“Directing is quite different than acting because there’s quite a bit more weight riding on your shoulders, which is why I’m glad there’s another director,” Caleb said. “I have been a part of Theatricks since I was 11 months old, and I started with the Supporting Cast in 2012 when I was 12. I have always loved live theater because it gives me a chance to step into someone else’s shoes and see things from a completely new point of view. I believe that I have learned a lot from theater. It’s taught me to step outside my comfort zone and try new things. Since early on, I’ve been interested in pursuing a career in theater, but I plan to at least continue theater as a hobby if nothing else.”

Caera didn’t become involved in theater until the summer of 2015 when she cast in Bridge to Terabithia. She’s been with the program every since.

“It’s my first time to direct. The hardest challenge is probably portraying the image I have in my mind of how it should be to the stage using actors, props and sound/lighting as my assets. In a way, directing can be more difficult than acting, but each has its pros and cons,” Caera said.

Asked what she would tell other teenagers about live theater, Caera answered, “It’s fun, it’s exciting, and it’s never boring.”

Like her co-director, Caera plans to pursue a career in either stage or screen directing and acting.

Putting together the sound for the play is 18-year-old home-schooler Andrew Hill, a four-year veteran of the Supporting Cast. He’s also playing the role of Moriarty in the play. Being a part of the program has taught a variety of lessons he will use throughout life.

“It’s taught me how to better relate to people,” Hill said. “When you spend weeks and weeks in a production, working together with all the same people, you learn to get along with them fairly quickly. Acting also forces you to learn to understand a character’s thoughts and emotions, which can help you do the same for real people.”

Hill said there’s really something for everyone in the Theatricks and Supporting Cast programs.

“The amount of work that goes into a production is immense and spans a wide variety if interests and disciplines. Of course, Theatricks has opportunities for people who enjoy acting or singing, but it goes deeper than that. People who are mechanically-minded would enjoy set design. A few productions I’ve seen also had some fairly ambitious props. The Hobbit had a really cool, giant dragon puppet. If you’re an artist, you’ll have the opportunity to pain set pieces, do makeup or even design costumes. Theatricks has a strong community of artists. Other people like me may enjoy running sound or lights. There’s a lot do in theater because there’s a lot to get done.”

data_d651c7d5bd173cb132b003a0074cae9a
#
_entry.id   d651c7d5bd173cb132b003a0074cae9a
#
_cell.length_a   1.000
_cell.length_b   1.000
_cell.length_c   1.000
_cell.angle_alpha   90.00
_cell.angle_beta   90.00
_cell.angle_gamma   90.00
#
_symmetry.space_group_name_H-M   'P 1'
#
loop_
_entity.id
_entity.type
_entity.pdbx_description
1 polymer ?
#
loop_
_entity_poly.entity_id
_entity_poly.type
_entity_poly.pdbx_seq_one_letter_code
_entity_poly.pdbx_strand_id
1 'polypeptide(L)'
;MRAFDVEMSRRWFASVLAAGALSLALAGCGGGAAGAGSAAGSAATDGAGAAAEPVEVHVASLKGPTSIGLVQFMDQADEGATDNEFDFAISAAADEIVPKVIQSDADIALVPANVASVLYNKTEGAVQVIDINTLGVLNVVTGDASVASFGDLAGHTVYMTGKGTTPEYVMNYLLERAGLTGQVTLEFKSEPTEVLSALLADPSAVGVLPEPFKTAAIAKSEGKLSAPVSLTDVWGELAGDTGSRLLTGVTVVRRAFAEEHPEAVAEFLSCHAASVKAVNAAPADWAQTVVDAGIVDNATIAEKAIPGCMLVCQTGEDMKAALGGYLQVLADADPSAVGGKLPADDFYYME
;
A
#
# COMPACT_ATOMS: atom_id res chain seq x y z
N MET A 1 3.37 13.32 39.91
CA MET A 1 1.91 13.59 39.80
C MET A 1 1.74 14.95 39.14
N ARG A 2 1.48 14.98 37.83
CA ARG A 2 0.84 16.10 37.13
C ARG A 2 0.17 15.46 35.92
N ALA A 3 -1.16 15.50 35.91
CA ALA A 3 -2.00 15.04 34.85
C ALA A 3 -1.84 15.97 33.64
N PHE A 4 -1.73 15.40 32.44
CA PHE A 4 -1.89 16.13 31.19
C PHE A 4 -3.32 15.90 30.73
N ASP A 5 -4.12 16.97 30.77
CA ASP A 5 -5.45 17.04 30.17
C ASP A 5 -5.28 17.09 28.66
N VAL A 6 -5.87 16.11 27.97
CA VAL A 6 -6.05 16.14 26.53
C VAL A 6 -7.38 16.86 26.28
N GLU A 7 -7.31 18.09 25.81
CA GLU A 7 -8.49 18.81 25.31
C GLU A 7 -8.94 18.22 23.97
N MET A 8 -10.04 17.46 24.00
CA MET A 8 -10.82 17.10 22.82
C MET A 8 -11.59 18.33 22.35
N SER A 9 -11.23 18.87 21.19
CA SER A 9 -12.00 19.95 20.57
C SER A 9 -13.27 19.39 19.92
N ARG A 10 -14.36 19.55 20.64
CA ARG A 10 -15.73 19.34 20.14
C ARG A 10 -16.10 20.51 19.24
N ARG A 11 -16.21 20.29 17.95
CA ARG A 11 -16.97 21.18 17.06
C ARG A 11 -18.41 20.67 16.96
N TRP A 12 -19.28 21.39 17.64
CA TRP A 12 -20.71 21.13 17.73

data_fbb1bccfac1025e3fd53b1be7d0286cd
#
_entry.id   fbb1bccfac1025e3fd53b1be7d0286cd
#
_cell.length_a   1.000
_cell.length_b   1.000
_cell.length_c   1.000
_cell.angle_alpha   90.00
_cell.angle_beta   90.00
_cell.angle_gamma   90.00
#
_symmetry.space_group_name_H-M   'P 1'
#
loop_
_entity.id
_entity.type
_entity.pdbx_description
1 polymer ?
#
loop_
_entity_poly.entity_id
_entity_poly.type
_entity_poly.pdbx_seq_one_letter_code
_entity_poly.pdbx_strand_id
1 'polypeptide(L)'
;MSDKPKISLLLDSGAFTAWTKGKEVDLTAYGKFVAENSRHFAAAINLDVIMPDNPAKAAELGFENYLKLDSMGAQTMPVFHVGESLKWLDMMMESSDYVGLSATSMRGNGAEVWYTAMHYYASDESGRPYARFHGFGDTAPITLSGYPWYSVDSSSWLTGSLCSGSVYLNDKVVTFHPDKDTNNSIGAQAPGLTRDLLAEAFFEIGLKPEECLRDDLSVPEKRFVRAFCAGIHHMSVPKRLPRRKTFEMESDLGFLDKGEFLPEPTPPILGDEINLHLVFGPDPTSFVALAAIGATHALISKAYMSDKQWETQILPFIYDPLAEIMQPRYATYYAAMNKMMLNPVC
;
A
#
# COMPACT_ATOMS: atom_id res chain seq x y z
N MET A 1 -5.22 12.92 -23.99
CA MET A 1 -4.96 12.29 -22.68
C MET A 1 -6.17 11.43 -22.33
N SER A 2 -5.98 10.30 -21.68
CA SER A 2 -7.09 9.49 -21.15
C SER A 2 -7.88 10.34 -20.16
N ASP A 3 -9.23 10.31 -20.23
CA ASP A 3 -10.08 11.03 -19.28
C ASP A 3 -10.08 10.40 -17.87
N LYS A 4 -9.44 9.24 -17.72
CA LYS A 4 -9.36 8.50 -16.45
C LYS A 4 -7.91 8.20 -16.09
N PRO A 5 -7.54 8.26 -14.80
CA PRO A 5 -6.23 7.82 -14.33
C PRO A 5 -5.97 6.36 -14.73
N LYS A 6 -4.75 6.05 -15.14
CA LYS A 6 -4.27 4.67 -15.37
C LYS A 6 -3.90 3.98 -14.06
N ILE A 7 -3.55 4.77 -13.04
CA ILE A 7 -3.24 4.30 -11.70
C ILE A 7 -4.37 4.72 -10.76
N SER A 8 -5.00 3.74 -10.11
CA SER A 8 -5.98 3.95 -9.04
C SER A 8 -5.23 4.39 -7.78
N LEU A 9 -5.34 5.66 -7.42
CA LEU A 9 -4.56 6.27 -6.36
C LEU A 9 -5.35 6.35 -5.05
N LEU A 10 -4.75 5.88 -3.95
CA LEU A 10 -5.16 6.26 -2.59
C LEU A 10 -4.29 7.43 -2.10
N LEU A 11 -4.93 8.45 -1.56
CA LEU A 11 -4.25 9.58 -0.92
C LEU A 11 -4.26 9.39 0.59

Splitting his time between his role in the play and sound design has been a challenge.

“It does slightly divide my attention, but when I don’t have to be on stage in a rehearsal, I can work on figuring out where I want sound effects. At home, it’s simply a matter of finding or making them (sound effects) and putting them in the right order on a CD. There is a surprising amount of sound effects and music devoted to the public domain, which makes my job much simpler.”

Like her brother Caleb, 12-year-old Emma Crocker has been a part of Theatricks her entire life and began working with the Supporting Cast two years ago. For this production, she is working as the makeup chairwoman, which is also a learning curve.

“Live theater is better because there are so many good, good plays and you can meet the actors. The theater is so much fun and the people are so friendly. You can learn a lot from theater, like lights, costumes, makeup and a lot more. The most difficult thing about makeup is trying to get the right amount of makeup on the actor,” Emma said.